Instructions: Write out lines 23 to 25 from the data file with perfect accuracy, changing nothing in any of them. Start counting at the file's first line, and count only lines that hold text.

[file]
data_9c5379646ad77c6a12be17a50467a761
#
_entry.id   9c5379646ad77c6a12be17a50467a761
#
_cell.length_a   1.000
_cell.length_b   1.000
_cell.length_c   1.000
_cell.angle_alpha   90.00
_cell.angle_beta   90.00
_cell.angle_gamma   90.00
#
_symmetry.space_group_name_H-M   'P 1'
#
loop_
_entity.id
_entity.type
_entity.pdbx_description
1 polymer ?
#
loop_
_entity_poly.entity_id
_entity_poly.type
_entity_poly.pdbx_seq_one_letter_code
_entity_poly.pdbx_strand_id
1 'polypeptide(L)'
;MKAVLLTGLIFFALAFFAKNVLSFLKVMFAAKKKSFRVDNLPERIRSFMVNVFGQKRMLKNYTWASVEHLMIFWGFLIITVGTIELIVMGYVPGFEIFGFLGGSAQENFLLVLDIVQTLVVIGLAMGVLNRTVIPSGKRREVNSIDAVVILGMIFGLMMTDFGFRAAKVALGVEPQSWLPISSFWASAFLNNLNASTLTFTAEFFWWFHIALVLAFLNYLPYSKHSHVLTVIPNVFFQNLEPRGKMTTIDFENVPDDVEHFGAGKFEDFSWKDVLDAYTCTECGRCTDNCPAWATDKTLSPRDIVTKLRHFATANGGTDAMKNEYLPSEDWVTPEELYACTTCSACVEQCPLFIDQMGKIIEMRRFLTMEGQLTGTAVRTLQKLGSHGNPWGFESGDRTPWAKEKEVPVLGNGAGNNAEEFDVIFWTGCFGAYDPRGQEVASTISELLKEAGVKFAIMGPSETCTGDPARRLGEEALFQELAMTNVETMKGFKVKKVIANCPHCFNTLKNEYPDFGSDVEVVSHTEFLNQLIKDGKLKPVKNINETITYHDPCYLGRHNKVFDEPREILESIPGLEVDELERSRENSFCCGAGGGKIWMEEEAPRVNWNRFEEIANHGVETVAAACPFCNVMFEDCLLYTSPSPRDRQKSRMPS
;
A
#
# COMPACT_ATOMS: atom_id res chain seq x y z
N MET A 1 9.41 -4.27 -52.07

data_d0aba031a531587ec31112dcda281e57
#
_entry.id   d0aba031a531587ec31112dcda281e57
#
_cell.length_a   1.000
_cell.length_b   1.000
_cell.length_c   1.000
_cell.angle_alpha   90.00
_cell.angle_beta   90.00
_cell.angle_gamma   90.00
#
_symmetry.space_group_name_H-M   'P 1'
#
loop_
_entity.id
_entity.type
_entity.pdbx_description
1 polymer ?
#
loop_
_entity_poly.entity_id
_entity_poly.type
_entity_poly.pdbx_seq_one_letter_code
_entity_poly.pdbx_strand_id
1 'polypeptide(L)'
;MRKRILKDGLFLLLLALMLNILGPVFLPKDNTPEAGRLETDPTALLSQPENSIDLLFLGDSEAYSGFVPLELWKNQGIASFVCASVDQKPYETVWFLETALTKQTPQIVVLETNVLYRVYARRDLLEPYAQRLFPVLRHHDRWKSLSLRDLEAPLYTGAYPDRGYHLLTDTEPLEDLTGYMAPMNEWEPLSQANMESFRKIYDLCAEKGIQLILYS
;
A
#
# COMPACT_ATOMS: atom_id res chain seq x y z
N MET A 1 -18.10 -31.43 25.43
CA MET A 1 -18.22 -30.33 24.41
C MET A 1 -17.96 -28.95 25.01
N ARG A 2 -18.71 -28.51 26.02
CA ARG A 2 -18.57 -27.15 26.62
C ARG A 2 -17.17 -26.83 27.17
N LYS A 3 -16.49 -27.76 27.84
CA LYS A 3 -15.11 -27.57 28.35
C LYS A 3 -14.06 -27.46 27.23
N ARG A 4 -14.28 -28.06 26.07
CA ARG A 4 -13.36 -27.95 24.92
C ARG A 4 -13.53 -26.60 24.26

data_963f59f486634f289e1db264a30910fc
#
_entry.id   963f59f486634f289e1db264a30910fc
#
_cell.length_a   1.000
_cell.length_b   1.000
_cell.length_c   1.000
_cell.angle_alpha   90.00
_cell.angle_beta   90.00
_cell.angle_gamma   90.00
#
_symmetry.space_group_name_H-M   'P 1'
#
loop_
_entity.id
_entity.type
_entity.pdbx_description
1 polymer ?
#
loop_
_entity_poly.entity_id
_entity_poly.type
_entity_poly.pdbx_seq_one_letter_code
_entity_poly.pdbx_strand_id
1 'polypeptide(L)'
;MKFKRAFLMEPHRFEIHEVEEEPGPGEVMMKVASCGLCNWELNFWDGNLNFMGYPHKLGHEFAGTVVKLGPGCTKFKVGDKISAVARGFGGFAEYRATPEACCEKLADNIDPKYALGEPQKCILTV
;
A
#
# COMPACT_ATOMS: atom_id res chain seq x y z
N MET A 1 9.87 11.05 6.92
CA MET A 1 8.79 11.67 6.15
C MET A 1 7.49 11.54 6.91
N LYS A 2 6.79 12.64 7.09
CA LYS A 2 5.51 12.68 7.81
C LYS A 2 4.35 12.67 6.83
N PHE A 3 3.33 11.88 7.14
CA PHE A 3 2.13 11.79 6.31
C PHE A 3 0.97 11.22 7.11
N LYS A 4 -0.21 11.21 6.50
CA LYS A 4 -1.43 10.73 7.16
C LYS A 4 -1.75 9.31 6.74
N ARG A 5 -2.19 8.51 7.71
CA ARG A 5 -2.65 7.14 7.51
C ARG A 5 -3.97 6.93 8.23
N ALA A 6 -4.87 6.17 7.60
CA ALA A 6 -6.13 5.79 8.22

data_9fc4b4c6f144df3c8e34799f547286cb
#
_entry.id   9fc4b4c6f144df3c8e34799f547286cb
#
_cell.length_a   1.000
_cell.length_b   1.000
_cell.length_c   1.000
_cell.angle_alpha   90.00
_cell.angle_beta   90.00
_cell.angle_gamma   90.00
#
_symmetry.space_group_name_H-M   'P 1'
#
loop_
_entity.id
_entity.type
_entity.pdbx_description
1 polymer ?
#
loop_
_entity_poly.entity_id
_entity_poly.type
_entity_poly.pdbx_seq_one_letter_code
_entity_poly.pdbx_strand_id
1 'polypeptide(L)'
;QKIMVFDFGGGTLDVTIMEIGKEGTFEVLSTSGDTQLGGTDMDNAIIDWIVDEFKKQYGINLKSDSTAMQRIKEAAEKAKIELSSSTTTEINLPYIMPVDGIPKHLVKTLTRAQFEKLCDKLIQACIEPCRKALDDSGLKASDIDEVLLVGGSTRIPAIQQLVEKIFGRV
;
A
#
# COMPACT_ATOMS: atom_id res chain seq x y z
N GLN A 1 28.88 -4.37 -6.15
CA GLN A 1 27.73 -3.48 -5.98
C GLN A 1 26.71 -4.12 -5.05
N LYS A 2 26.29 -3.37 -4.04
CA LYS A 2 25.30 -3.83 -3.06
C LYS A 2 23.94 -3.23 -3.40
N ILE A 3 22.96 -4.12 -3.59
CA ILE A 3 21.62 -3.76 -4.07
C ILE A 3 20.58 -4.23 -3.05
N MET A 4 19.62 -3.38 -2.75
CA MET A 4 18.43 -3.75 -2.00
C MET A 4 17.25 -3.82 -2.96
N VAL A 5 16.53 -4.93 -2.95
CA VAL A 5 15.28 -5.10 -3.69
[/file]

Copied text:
_entity_poly.pdbx_seq_one_letter_code
_entity_poly.pdbx_strand_id
1 'polypeptide(L)'